Next step is tuning the “um/pulse” (stepper motor pulse) so that parts come out the right size. I started by just moving the laser head and pulsing two points. But I think this is the easiest: make a part with two holes and just measure the center to center distance. This takes out any variation you get with kerf.
Finally, I am able to cut some stuff!! Below is a piece of 1/8″ delrin. I can see that I have quite a bit of fiddling to find the right speeds and power settings for various materials, but I am pretty excited to start making some stuff with it.
Here is the beginning of finding the right settings for certain materials. I think the right way is to just make a file that has a grid of circles spanning cut speeds and powers, then just seeing which circles fall through after being cut. I might do something similar for engraving settings, too.
Here are some photos of the final setup. I have an old netbook connected to the laser cutter via USB. There is a 3 plug splitter (orange) that powers the netbook, controller, and power strip. The power strip then powers the fume extractor, air compressor, and chiller. I’ve separated them so that I can do all my setup with the loud stuff on the power strip off and just turn them all on right before I cut. This also means that at the moment, I could potentially turn on the laser without having the chiller on. So I’ll probably end up wiring the chiller to the enable pin on the controller to protect against this.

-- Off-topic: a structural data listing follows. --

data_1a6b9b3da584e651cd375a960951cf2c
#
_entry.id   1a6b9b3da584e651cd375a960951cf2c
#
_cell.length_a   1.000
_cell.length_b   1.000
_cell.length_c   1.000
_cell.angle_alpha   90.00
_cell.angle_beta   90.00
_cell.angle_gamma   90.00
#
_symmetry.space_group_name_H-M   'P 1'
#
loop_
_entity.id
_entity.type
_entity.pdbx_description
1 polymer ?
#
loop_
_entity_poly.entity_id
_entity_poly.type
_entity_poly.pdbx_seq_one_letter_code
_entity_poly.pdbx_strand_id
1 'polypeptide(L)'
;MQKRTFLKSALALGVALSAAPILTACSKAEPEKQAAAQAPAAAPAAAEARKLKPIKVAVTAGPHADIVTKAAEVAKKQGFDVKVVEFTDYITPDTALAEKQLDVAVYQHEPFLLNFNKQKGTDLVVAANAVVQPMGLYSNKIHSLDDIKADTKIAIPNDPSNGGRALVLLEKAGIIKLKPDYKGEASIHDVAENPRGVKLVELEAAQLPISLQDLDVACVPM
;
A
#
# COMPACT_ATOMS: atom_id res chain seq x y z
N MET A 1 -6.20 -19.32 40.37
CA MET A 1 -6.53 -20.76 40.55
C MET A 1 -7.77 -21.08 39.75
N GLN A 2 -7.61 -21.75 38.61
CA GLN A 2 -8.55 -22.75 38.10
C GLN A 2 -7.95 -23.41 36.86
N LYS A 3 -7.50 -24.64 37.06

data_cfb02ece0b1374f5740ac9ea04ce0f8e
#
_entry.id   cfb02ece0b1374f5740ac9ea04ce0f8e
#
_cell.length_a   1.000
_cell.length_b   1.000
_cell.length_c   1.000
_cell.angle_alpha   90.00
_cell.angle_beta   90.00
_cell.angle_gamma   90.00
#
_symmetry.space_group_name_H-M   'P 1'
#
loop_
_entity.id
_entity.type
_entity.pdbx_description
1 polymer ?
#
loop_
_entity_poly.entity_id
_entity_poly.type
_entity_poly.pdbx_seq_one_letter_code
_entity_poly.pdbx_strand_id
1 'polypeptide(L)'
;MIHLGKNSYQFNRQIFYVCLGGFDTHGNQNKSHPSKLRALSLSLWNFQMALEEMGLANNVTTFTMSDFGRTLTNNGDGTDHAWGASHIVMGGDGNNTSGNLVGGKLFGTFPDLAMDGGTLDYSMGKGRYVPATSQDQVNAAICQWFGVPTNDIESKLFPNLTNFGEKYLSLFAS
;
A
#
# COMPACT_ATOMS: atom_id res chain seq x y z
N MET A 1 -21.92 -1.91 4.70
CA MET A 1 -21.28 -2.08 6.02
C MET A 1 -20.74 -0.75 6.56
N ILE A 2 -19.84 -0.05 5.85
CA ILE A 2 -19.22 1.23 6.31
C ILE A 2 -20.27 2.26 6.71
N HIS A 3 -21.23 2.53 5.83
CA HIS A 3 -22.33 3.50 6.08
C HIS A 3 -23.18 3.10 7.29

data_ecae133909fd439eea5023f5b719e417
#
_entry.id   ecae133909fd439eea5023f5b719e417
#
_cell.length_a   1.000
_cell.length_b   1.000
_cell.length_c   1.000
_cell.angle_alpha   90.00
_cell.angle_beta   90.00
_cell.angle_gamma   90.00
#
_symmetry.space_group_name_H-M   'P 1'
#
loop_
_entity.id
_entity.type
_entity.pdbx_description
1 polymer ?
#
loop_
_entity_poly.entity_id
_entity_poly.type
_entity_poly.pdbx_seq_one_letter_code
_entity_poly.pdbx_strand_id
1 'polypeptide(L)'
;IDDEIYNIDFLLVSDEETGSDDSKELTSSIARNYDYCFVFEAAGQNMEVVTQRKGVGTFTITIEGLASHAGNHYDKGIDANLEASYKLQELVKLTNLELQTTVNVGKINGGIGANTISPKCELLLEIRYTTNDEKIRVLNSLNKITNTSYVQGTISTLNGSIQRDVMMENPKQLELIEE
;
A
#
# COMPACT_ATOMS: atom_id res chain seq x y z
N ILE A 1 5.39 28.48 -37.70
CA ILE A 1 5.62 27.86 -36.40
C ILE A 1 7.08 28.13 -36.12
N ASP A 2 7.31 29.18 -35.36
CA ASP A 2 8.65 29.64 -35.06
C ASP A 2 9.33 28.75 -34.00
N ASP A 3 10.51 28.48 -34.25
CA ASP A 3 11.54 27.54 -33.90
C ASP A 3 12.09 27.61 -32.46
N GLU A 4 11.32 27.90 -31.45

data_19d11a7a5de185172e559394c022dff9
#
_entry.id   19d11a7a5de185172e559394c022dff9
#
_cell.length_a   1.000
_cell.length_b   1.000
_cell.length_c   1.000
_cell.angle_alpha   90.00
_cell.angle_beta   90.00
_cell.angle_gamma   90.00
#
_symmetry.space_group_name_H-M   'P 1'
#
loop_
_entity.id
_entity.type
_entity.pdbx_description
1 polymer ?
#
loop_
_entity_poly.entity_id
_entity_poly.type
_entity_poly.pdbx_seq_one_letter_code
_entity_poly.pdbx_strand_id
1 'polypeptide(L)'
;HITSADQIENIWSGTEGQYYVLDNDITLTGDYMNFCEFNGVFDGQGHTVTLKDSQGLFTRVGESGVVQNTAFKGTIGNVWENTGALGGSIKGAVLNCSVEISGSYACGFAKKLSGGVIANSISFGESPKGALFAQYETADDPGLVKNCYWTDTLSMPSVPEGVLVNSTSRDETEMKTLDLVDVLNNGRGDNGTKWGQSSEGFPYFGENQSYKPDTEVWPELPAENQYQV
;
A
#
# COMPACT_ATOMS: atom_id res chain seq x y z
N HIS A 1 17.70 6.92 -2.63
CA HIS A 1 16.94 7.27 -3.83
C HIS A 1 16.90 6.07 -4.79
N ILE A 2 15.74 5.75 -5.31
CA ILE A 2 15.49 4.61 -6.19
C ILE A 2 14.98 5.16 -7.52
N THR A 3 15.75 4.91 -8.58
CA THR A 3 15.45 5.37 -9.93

You can also see that for now the fume extractor exhausts into the work space. With the activated carbon filter, I actually don’t smell anything in the exhaust so far, but in the future, I’ll probably duct this to exhaust outside.
This shows the fume extractor ducting to the laser enclosure.
From this angle you can see the water-filled tubes that run between the chiller and the laser tube, as well as the air tube (black) that runs between the air compressor and the nozzle on the cutting head. I found it quite difficult to source air compressors specifically meant for laser cutters. So I ended up getting a 102W air pump for an aquarium or hydroponic setup, and its seems to work great.
Whew, what a build!
Huge thanks again to Joshua, who helped a ton throughout this build, especially in the last stretch covered in this video.
Pingback: Restoring A Chinese Laser Cutter #Laser « Adafruit Industries – Makers, hackers, artists, designers and engineers!
Pingback: Laser Cutter Resurrection Uncovers a Magnificent Machine Beneath the Ash | Hackaday